Candytopia’s pop-up museum puts AR on display

Discussion
Source: Candytopia
Nov 21, 2018
Matthew Stern

Already built with interactivity and Instagrammability in mind, pop-up candy museum Candytopia has added an augmented reality (AR) element to some of its candy-themed, candy-based art installations.

With a newly-launched app, visitors to Candytopia can point their smartphones at installations and see on-screen visuals of candy leaping off the walls and figures from the artwork coming to life.

Candytopia features art installations such as statues and classic paintings remade out of candy as well as experiential features like a swimming pool filled with marshmallows and areas that rain down confetti on visitors. 

Early in 2018, after some initial difficulties with launching, Candytopia began opening extended pop-ups in major cities, garnering comparisons to The Museum of Ice Cream and other Instagram-targeted pop-up museums. There are currently two active Candytopia pop-ups, one in San Francisco and another in New York City. The pop-ups can also be rented for private events and birthday parties.

 

For a few years, especially since the brief but fervent public interest in Pokémon Go, retailers, brands and marketers have sought to find the right use case for AR.

Nike, for instance, has launched AR urban scavenger hunt events to prompt sneakerheads to compete for the chance to get limited-edition shoes. 7-Eleven has run in-store augmented reality promotions pegged to events like the release of the second Deadpool movie and the 2018 football season.

Some have pursued less promotional, more functional use cases for AR. Earlier this year, startup Blippar launched an app that enables grocery stores, department stores and larger venues to set up animated AR maps which customers can follow via their smartphones.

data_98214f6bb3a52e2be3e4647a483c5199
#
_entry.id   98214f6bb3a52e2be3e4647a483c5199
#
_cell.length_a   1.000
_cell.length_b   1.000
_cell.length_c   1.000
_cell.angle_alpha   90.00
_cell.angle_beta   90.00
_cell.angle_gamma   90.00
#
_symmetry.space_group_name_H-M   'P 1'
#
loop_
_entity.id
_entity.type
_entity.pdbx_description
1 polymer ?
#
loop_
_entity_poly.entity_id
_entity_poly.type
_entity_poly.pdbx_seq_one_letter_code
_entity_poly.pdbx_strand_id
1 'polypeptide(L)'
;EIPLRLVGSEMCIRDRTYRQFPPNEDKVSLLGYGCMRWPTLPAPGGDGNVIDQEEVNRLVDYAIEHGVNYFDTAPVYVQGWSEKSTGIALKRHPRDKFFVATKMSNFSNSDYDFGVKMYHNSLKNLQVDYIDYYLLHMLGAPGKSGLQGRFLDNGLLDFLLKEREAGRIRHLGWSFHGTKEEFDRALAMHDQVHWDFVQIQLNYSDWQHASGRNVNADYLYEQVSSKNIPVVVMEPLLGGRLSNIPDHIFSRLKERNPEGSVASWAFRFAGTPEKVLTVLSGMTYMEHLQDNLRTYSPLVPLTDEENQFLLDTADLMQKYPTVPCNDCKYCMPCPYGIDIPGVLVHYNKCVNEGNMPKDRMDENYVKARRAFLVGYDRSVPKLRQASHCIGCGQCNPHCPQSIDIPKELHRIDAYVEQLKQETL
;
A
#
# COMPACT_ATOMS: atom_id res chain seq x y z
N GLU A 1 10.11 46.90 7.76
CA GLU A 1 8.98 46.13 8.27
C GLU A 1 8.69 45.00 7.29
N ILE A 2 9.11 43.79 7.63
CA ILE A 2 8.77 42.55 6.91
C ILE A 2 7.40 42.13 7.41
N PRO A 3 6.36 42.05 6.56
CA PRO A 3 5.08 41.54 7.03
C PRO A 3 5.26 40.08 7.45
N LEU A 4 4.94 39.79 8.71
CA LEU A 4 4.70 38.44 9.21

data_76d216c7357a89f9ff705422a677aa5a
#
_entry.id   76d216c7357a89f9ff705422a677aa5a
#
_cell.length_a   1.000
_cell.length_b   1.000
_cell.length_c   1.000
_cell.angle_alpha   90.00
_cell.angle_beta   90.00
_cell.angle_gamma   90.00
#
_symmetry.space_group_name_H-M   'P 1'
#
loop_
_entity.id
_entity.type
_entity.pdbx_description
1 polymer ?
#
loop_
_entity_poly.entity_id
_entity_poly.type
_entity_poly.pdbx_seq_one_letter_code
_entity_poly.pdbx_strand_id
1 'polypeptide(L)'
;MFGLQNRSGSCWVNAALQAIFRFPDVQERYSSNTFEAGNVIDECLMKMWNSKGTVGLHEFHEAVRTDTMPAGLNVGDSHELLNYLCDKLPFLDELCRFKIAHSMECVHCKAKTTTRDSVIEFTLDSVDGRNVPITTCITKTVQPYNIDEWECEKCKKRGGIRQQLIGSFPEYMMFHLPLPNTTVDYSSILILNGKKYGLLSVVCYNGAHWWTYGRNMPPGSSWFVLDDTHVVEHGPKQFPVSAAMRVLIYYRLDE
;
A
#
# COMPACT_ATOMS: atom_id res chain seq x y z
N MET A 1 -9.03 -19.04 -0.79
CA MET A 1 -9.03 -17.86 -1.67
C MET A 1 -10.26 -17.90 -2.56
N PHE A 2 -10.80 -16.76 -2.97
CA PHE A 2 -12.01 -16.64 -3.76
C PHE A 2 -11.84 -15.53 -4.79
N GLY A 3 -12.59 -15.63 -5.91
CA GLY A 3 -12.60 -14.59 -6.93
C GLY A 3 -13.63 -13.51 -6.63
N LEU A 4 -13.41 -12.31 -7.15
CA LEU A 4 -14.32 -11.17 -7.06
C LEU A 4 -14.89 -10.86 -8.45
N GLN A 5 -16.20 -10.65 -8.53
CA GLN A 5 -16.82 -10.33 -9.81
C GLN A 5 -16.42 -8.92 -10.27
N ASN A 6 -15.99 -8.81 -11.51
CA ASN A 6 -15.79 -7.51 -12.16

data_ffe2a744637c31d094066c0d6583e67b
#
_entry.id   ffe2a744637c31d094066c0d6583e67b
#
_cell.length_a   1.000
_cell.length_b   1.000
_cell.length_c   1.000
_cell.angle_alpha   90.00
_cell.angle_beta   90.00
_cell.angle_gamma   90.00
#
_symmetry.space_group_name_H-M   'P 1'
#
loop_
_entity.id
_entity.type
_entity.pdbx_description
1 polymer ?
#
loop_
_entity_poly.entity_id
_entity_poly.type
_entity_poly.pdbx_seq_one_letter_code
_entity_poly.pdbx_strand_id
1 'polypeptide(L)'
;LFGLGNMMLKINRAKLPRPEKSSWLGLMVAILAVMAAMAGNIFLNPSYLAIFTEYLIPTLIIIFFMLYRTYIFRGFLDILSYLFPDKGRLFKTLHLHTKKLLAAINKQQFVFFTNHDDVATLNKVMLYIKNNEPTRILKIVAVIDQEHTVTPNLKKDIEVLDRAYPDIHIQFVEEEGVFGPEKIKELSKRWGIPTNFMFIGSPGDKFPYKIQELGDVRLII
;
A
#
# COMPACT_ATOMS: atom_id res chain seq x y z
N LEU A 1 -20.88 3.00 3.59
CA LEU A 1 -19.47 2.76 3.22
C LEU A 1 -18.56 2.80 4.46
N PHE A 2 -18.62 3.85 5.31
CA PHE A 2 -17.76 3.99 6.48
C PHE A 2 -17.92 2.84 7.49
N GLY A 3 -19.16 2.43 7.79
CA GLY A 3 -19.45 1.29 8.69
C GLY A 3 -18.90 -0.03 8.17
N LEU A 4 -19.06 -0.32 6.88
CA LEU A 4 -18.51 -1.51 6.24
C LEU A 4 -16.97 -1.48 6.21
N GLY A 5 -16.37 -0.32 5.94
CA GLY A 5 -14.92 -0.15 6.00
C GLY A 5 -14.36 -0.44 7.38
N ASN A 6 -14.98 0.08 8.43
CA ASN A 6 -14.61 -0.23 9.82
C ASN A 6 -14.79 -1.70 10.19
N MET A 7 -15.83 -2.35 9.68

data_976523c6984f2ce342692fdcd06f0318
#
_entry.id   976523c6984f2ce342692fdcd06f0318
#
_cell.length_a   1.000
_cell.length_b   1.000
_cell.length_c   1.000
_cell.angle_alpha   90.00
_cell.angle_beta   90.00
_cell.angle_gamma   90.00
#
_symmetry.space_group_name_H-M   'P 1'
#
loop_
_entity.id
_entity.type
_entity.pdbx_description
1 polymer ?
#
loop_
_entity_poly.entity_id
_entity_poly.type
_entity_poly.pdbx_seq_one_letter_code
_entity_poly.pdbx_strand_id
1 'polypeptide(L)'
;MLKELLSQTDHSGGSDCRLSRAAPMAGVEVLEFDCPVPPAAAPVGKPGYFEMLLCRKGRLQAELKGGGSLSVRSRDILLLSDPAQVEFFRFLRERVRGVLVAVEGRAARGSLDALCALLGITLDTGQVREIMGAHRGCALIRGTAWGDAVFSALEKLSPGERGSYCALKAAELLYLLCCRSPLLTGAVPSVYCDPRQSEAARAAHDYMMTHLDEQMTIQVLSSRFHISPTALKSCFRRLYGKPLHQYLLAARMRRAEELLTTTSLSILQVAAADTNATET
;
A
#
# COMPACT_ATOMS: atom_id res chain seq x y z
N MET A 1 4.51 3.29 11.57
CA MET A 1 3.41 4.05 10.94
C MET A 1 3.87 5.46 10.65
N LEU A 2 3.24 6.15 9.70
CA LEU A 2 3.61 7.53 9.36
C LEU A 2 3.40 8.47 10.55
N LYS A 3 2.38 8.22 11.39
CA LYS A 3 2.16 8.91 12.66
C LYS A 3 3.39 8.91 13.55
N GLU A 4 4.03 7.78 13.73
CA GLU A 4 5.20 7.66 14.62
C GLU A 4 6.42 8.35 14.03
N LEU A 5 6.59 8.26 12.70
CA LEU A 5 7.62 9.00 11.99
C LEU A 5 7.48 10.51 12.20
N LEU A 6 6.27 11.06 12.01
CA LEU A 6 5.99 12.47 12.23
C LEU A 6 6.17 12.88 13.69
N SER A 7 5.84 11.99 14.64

And some of the biggest players in retail have expressed a strong belief in AR’s future as the next big thing. Last year Imran Ansani, principal manager of innovation at Walmart Labs, claimed that AR would become ubiquitous within the next five years. He saw this coming in concurrence with the adoption of wearable devices like glasses with AR readouts superimposed over a user’s field of vision.

DISCUSSION QUESTIONS: Does AR tech have the potential to meaningfully enhance the experience of pop-up museums such as Candytopia as well as retail stores? How can brands and retailers most effectively utilize AR to push conversions?

Please practice The RetailWire Golden Rule when submitting your comments.
Braintrust
"AR has real marketing applications for the right demographics."
"Until and unless someone finds a way for AR to functionally enhance the shopping process, it will remain a fun tool..."
"I suppose this could technically be called “AR.” Yet it really sounds like nothing more than a mix of gaming, Pokémon Go, and clever graphics."

Join the Discussion!

5 Comments on "Candytopia’s pop-up museum puts AR on display"


Sort by:   newest | oldest | most voted
David Weinand
BrainTrust

AR has real marketing applications for the right demographics. The examples listed from Nike and 7-Eleven have proven successful to enhance engagement. According to some research we recently completed, internal applications of AR such as for planogramming were rated just as highly in terms of viable use cases such as for marketing or providing dynamic product information. Overall AR/VR looks like it will be adopted more slowly than other emerging tech such as IoT but there are real applications that are proving real value.